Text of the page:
The Face of Monarchy
Queen Elizabeth II
by Yousuf Karsh
Past display archive
11 February - 6 September 2006
This display celebrates the eightieth birthday of Her Majesty The Queen who was born on 21 April 1926. Selected from the National Portrait Gallery's extensive holdings of Royal portraits, it surveys the surprising diversity of ways in which the Queen has been portrayed during the course of her life and reign.
The selection commences with portraits of the young Elizabeth, photographed by Marcus Adams in c.1929 and c.1939. The relaxed, spontaneous character of Adams's images departed from the formality of earlier portraits of the Royal family. Yousuf Karsh's 1944 photograph of the future monarch, released on the occasion of her eighteenth birthday, continued the trend towards increasing informality. It contrasts with the regal character of his 1951 photograph taken the year before the coronation. The photographs taken by Dorothy Wilding in1952 move between these two extremes. In depicting the newly crowned Queen wearing gowns designed by Norman Hartnell, Wilding invested formality with an unmistakeable sense of glamour.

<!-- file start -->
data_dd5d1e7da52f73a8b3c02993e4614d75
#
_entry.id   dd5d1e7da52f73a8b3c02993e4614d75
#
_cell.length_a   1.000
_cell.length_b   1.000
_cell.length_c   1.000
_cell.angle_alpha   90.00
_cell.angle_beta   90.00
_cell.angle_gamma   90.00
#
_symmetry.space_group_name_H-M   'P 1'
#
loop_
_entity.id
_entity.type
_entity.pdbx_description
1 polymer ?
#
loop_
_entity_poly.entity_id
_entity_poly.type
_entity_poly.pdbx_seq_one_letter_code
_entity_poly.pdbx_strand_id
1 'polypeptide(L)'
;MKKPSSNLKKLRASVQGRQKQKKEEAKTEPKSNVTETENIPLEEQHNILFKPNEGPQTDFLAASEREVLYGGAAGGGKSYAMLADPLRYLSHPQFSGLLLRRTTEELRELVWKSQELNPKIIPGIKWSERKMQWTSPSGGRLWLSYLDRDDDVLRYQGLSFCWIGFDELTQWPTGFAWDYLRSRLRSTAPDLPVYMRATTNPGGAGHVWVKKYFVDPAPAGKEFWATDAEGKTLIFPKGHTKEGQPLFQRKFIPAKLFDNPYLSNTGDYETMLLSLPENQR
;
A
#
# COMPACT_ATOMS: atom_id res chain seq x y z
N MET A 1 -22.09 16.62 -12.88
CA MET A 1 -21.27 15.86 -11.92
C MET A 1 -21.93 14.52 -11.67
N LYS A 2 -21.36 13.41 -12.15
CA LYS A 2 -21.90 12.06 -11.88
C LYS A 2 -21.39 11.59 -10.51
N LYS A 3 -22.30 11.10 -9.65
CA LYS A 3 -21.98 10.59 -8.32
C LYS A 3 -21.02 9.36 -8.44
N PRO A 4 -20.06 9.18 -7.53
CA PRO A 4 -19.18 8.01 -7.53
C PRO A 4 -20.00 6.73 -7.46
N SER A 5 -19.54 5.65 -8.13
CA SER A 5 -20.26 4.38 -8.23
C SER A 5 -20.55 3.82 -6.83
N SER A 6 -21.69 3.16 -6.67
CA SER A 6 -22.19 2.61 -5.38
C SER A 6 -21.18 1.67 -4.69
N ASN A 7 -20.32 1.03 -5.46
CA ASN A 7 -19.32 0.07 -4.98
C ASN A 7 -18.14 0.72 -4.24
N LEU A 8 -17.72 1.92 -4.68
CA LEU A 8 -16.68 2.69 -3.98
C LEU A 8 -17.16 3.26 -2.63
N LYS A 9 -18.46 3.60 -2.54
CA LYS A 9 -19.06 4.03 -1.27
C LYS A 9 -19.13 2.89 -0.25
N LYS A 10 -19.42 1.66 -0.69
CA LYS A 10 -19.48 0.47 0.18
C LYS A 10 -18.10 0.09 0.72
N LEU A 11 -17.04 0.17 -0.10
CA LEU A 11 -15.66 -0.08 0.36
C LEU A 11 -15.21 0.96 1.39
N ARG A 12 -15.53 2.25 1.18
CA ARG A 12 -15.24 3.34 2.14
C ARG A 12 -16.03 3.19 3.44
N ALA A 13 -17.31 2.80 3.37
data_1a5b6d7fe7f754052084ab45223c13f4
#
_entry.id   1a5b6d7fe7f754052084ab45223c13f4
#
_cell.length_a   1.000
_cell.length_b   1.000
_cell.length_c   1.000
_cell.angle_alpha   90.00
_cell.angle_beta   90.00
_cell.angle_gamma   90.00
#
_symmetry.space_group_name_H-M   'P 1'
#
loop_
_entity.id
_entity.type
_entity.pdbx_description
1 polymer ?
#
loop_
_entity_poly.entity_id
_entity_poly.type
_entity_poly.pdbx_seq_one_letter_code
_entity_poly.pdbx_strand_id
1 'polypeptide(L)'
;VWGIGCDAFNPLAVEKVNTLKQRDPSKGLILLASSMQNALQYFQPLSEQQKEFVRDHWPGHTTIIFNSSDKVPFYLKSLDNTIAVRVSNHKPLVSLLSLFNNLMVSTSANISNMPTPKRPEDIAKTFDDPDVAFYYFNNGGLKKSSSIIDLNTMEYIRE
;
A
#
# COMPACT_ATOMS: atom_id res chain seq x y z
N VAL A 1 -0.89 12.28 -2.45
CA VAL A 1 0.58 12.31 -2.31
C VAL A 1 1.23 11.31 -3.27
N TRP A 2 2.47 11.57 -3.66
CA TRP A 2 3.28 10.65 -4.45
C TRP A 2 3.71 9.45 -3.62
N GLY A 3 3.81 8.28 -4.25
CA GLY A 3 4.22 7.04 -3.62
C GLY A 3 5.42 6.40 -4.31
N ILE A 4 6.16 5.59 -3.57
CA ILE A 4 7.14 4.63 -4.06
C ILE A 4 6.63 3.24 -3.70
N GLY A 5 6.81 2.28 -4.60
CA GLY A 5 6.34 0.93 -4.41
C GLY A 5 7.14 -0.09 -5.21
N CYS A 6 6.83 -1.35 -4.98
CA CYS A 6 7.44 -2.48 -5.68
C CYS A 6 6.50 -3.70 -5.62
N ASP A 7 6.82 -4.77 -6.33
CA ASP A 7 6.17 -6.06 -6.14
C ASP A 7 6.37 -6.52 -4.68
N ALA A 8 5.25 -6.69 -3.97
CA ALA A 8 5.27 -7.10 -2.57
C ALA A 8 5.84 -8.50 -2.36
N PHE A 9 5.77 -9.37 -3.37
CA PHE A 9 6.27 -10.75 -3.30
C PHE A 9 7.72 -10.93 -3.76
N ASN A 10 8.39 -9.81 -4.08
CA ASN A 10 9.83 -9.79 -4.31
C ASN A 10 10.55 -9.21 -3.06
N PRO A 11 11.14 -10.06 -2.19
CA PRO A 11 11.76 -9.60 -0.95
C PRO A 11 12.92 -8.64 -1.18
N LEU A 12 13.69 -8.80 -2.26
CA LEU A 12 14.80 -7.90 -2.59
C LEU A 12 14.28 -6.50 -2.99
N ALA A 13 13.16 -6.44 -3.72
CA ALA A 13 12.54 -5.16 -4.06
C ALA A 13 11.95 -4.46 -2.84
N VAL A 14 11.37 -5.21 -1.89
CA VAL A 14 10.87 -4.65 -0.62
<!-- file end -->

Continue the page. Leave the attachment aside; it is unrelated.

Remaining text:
More recent images of the Queen demonstrate an ever-widening response to the idea of monarchy. Pietro Annigoni's magisterial portrait of 1969 was startlingly different from his previous, romantic view. In the 1980s the American Pop artist Andy Warhol presented the Queen as a colourful celebrity. The 1999 portrait by Hiroshi Sugimoto is among the strangest representations of Royalty. A photograph of a wax likeness, it engages directly with the complexities of creating an image of monarchy.